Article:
• klaevi says:

    I actually have the same problem as Bill O’. Fresh installation of Ubuntu 12.04. and only Cinnamon installed. The Cinnamon desktop looks just like the Gnome desktop from the selection menu.
    Any help would be appreciated!

    • admin says:

      Thank you for your comment.
      The problem is 3D acceleration. If you don’t have it, you get the “traditional” GNOME desktop.
      I run my test setups under VirtualBox, install the Guest Additions, and enable 3D hardware acceleration. When I turned off the 3D hardwre acceleration, Cinnamon boots into the GNOME desktop.
      So, if you are running Ubuntu under a virtual machine, you need to enable 3D acceleration.
      If you are running directly on the hardware, then it is likely that either (1) you have no 3D hardware acceleration, (2) the hardware acceleration is insufficient, or (3) the vieo hardware is not fully supported by Linux.

  • klaevi says:

    that might actually do the trick, since my amd catalyst driver does not show full compatibility at this point. i’m trying to install another driver right now, will let you know about the results.
    many thanks in advance!

    • admin says:

      Actually, I should be thanking you. When Bill O’ didn’t reply back, I assumed he had installed it wrong. When you asked the same question, I looked into what could be causing the problem.
      I knew that Cinnamon ran on top of GNOME 3. I figured that the problem might be the 3D acceleration. This is why Unity was not available for some Ubuntu 11.10 users – the hardware support wasn’t there – and they got the GNOME Classic desktop.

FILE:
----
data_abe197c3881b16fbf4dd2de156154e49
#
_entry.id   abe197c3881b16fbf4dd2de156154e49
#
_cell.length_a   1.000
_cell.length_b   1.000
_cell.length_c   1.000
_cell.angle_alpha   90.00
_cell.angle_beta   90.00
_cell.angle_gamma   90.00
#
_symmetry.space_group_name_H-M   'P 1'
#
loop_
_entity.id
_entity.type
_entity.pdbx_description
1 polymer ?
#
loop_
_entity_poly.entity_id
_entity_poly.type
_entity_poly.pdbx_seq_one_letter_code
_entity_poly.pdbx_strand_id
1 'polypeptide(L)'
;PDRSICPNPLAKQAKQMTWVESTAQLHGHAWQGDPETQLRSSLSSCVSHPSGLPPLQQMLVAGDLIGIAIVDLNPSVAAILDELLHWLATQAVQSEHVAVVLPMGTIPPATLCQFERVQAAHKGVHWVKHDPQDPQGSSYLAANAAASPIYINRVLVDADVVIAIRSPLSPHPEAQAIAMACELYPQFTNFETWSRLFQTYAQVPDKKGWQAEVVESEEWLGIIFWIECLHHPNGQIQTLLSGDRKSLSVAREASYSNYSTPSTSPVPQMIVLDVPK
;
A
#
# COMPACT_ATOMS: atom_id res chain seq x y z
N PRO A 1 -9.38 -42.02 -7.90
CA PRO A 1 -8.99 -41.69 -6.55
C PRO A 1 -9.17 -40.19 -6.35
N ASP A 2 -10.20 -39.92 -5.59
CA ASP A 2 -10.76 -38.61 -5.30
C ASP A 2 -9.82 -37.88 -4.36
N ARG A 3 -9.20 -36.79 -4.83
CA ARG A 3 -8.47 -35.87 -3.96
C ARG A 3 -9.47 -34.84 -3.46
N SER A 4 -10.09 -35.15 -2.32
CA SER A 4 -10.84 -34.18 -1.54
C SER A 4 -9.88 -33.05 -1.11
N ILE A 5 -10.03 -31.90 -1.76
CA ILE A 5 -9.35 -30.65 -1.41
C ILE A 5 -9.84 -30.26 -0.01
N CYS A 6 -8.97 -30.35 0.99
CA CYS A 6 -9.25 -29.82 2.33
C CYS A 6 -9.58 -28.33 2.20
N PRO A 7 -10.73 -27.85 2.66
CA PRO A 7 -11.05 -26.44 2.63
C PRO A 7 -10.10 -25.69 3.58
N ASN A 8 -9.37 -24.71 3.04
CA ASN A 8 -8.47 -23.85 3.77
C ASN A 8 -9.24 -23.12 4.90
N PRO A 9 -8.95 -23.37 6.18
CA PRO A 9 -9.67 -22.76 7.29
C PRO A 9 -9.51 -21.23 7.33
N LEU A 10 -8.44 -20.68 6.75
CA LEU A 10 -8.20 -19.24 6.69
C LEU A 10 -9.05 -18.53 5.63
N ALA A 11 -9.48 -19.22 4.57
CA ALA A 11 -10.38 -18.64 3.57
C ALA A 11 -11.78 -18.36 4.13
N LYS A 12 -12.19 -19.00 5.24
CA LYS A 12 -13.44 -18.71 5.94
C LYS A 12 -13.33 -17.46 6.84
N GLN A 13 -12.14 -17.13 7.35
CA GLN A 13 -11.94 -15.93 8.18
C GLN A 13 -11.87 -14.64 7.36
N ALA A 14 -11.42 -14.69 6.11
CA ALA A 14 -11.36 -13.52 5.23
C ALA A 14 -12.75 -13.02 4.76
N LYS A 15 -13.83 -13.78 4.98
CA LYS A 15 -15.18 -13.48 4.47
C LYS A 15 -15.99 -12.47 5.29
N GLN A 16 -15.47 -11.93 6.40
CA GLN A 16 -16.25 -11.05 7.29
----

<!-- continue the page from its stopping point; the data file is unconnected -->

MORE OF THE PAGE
Ubuntu has both a 3D accelerated Unity and a 2D version of Unity. The difference between the two is subtle: (1) when Dash is active, the Launcher icons are greyed out in the 3D version, (2) holding the Super (Windows) key down will popup a help menu in the 3D version.
      I now suspect that some questions I got about the GNOME shell are also related to 3D hardware acceleration. Personally, I think it would be nice if GNOME would alert the user that they are running in 2D mode instead of 3D (much in the way Ubuntu 11.10 would warn users if they didn’t have the hardware to run Unity).

      • klaevi says:

        You were absolutely right – it was the 3d acceleration all along! I managed to find other drivers for my radeon card, reinstalled cinnamon, and everything now works like charm.
        I agree that it would be nice to be notified about using the 2D-version – I actually had no idea that I was doing so.
        Anyway, very glad that everything worked out. Thanks for your help!